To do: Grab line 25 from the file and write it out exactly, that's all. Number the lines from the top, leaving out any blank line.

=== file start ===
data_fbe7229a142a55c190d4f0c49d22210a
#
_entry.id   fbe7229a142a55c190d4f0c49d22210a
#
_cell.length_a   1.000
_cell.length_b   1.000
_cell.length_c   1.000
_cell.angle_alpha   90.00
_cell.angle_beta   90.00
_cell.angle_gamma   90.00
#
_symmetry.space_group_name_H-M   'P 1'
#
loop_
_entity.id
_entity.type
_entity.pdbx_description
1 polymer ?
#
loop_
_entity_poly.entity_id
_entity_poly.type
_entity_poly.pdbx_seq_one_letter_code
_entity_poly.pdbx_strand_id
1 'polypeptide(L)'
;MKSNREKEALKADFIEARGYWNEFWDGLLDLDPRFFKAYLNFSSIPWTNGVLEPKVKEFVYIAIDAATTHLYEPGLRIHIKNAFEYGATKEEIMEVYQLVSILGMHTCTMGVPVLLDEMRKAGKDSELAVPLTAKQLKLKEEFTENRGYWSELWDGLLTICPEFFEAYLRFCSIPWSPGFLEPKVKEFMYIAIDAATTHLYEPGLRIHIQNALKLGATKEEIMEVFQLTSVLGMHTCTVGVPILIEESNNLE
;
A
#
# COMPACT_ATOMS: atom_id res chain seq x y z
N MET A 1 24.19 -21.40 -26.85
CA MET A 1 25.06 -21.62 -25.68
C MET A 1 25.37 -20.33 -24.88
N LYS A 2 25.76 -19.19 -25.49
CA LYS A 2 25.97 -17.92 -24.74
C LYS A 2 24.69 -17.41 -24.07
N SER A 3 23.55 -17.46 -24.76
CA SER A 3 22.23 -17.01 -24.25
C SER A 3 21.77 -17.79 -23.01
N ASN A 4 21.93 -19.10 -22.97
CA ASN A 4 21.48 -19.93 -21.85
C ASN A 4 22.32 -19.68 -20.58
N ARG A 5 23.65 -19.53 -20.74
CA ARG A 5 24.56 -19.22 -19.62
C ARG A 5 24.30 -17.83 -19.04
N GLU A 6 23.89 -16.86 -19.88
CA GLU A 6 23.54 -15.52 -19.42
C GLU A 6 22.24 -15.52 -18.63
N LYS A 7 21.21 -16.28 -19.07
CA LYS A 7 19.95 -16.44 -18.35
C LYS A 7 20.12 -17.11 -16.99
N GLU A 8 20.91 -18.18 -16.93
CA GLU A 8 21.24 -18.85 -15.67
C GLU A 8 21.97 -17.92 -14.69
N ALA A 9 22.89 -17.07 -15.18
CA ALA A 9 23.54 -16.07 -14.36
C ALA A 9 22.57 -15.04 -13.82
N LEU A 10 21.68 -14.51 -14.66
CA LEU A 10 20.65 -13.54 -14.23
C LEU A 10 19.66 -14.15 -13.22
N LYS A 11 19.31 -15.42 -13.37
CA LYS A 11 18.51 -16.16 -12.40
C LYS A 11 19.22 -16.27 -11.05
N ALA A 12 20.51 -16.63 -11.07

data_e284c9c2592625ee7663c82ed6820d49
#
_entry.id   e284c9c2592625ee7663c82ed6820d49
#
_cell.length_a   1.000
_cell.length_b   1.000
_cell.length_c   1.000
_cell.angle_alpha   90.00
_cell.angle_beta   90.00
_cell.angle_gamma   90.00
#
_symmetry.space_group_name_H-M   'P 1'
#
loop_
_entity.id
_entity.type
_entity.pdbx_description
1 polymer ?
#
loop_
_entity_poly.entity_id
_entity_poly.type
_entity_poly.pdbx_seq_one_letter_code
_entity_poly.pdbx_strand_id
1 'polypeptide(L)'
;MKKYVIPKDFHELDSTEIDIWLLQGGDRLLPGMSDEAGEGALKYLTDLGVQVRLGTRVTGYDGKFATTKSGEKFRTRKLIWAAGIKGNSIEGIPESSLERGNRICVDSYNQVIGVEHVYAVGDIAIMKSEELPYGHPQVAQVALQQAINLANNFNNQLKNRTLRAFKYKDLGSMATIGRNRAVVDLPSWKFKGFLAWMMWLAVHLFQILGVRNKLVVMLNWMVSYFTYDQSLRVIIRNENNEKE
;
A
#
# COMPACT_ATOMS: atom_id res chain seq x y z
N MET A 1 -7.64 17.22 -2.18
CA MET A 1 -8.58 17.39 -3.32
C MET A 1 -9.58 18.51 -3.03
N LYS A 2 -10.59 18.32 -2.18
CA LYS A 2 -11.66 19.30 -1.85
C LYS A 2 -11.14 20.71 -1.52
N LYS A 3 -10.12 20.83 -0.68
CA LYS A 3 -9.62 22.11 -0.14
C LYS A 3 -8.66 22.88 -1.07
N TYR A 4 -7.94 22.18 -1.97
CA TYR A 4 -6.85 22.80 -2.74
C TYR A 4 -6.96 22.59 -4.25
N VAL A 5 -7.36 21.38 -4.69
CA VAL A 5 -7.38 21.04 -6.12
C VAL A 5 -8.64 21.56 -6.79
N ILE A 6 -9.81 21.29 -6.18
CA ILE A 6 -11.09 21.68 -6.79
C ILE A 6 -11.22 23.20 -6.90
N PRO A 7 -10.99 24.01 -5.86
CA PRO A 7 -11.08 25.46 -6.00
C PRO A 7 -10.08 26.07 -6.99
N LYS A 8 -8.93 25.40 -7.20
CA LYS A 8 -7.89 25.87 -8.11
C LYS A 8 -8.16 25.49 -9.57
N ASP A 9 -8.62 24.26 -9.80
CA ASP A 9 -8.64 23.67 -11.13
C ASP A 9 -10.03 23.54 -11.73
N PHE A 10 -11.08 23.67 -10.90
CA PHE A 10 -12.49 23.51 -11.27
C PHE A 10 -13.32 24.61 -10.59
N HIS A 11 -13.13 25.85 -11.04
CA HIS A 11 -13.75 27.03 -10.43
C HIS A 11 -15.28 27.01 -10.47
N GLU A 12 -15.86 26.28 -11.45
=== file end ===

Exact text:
1 'polypeptide(L)'